Mount Vernon Firefighter Collapses, Dies At Scene Of Early Morning Fire
MOUNT VERNON, N.Y. (CBSNewYork) – A veteran firefighter collapsed and died on duty while battling a house fire on Thursday.
The fallen firefighter’s widow stood before the half-staff flag outside fire headquarters in Mount Vernon a mere hours after the tragedy, reports CBS 2’s Lou Young.
Kevin Townes, 54, spent more than a quarter century doing the work he loved. He collapsed before dawn, losing his life even as he prepared to risk it one final time at a house fire.
“He fell. He broke his nose. They did some CPR on him. They tried to revive and they couldn’t do it; they just couldn’t do it,” Firefighter Denato Christiano said.
WCBS 880’s Paul Murnane On The Scene
Townes’ brother, Gregory, described a man who was larger than life.
“He would come in here and really just light up this room. He really would and I see a lot of people nodding their heads,” Gregory told WCBS 880 reporter Paul Murnane.
His collapse was so sudden, he didn’t even appear to extend his arms to break his fall.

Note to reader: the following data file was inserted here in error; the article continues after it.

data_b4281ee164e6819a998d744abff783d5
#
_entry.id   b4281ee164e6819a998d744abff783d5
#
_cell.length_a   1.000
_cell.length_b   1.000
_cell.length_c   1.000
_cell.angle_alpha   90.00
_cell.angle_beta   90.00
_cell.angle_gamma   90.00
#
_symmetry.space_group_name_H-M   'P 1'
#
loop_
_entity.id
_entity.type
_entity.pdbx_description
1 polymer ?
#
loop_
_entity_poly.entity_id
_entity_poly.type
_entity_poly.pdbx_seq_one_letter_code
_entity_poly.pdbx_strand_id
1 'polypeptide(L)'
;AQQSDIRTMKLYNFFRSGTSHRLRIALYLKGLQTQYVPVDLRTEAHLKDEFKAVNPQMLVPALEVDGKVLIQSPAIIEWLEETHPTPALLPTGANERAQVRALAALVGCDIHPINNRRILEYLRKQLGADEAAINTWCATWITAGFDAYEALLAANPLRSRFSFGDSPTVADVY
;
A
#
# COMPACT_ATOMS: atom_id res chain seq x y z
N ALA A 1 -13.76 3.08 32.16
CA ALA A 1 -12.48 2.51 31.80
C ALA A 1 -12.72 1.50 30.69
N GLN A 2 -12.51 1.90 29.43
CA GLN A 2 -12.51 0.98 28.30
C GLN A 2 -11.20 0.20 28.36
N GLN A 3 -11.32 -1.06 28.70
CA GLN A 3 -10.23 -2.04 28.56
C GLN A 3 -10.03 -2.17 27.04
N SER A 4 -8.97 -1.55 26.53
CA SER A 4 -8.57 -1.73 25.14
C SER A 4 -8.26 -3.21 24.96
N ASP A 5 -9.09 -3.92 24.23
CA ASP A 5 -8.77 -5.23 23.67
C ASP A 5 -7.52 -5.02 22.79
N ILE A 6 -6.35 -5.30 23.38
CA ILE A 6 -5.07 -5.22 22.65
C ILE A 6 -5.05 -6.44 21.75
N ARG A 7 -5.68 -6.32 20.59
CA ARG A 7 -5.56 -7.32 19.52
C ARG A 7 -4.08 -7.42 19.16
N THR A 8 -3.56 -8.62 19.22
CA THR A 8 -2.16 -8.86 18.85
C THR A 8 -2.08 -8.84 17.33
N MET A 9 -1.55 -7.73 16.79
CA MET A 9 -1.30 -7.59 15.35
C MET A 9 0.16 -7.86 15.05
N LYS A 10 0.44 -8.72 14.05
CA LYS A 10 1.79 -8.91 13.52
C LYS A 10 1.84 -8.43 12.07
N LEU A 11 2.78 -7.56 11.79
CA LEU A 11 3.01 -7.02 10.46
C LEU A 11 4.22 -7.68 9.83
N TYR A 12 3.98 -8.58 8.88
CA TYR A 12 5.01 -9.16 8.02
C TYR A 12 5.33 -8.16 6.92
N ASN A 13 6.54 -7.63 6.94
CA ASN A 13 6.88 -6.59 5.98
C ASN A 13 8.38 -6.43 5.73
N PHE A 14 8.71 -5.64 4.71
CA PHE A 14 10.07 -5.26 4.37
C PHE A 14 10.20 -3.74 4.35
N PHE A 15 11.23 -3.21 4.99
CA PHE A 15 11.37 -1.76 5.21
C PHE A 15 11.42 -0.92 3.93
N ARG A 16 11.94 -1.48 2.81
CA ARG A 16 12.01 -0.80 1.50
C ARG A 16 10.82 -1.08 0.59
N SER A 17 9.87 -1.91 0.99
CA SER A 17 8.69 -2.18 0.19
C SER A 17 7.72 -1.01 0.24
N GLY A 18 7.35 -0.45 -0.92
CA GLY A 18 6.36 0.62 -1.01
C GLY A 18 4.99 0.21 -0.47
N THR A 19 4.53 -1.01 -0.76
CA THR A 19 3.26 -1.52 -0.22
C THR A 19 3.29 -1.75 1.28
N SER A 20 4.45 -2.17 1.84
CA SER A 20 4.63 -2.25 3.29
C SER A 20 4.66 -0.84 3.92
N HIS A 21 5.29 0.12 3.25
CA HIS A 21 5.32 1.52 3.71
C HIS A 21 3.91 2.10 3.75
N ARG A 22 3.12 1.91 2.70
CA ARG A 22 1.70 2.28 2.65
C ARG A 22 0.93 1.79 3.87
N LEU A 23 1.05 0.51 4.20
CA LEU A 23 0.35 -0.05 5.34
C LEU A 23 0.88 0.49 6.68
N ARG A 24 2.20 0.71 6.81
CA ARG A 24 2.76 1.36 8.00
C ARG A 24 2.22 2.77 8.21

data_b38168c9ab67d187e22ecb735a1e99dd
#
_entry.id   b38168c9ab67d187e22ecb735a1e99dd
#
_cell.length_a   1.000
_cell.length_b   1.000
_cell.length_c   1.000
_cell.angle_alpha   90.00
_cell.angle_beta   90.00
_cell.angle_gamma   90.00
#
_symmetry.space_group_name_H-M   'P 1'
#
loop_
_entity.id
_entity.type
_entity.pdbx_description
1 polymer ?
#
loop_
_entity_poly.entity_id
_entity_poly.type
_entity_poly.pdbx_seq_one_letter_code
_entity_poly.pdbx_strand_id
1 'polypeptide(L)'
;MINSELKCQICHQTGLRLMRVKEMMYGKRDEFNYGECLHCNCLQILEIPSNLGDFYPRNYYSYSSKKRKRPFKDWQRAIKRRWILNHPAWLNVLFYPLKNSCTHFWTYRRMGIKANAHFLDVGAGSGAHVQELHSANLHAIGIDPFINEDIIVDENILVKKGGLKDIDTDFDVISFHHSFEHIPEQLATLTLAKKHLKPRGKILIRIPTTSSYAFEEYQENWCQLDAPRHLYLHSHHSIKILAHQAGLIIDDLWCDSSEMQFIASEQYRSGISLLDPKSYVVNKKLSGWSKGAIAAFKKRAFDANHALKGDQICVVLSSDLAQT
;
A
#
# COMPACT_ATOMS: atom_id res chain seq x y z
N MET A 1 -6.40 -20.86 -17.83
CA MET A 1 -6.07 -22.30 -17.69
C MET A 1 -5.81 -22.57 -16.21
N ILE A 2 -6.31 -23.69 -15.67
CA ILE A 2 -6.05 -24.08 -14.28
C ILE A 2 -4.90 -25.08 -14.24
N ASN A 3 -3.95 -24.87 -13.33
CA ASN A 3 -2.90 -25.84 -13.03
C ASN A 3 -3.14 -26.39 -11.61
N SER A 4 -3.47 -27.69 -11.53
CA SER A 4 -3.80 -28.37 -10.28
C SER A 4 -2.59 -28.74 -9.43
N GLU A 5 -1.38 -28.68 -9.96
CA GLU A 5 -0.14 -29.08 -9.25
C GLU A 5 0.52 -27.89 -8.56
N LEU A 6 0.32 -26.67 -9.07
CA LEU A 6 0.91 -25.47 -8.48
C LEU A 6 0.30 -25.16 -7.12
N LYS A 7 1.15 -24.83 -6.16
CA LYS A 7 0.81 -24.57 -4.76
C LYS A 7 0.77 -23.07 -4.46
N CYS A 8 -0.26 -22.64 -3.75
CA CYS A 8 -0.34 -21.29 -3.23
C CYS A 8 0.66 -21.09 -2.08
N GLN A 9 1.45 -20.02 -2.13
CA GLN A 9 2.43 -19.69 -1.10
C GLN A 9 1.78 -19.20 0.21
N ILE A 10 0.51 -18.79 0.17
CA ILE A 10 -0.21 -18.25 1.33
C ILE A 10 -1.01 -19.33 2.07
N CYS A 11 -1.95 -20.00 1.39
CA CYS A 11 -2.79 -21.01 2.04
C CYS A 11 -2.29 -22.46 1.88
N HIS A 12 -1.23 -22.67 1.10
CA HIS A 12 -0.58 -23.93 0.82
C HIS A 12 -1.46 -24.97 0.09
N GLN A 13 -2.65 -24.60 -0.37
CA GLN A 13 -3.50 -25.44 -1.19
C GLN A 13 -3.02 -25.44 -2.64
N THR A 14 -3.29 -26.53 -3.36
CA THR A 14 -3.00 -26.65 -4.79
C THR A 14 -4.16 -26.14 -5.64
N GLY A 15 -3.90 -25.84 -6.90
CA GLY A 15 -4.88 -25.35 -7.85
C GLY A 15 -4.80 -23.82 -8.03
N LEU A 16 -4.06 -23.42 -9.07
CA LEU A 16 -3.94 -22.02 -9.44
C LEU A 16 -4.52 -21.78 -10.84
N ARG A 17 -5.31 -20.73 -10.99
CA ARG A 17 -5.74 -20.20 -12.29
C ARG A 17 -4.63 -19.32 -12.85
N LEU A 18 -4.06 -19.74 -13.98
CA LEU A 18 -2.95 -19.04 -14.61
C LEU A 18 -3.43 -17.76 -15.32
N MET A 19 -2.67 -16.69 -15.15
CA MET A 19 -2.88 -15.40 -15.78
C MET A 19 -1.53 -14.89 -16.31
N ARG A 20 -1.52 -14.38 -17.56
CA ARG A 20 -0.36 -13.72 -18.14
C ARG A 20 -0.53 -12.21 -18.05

Neighbors, including Charles Mayers, describe a frantic effort to revive Townes.
“It was just unfortunate. There’s no other way I can explain it,” he told Murnane.
It seems impossible. Friends pointed to the gym equipment Townes used to stay in shape — a bear of a man able to press 315 pounds. He was a man in love with the work as well as his heartbroken family.
“Every firehouse we ever passed he had to stop and go in and tell them he was from Mount Vernon, where the real firefighters are from. He had the years in. He could’ve retired, but he said he wanted to keep doing this as long as he could,” wife Patricia Townes said.
The couple has four children. One is grown and away, but the others were at their mother’s side trying to comprehend the loss.
Mayor Clinton Young promised the Townes continued help even as their father’s organs were harvested for transplant to others.
“Kevin is still on the job as we speak. His service did not stop at 4:06 a.m. He continues to serve mankind,” Young said.
Funeral arrangements are pending — a rare process in a department whose last death in the line of duty occurred on Jan. 18, 1995, when Firefighter Dennis Mullen collapsed while pulling a hose from a pumper – a death eerily similar to way Townes died on Thursday.
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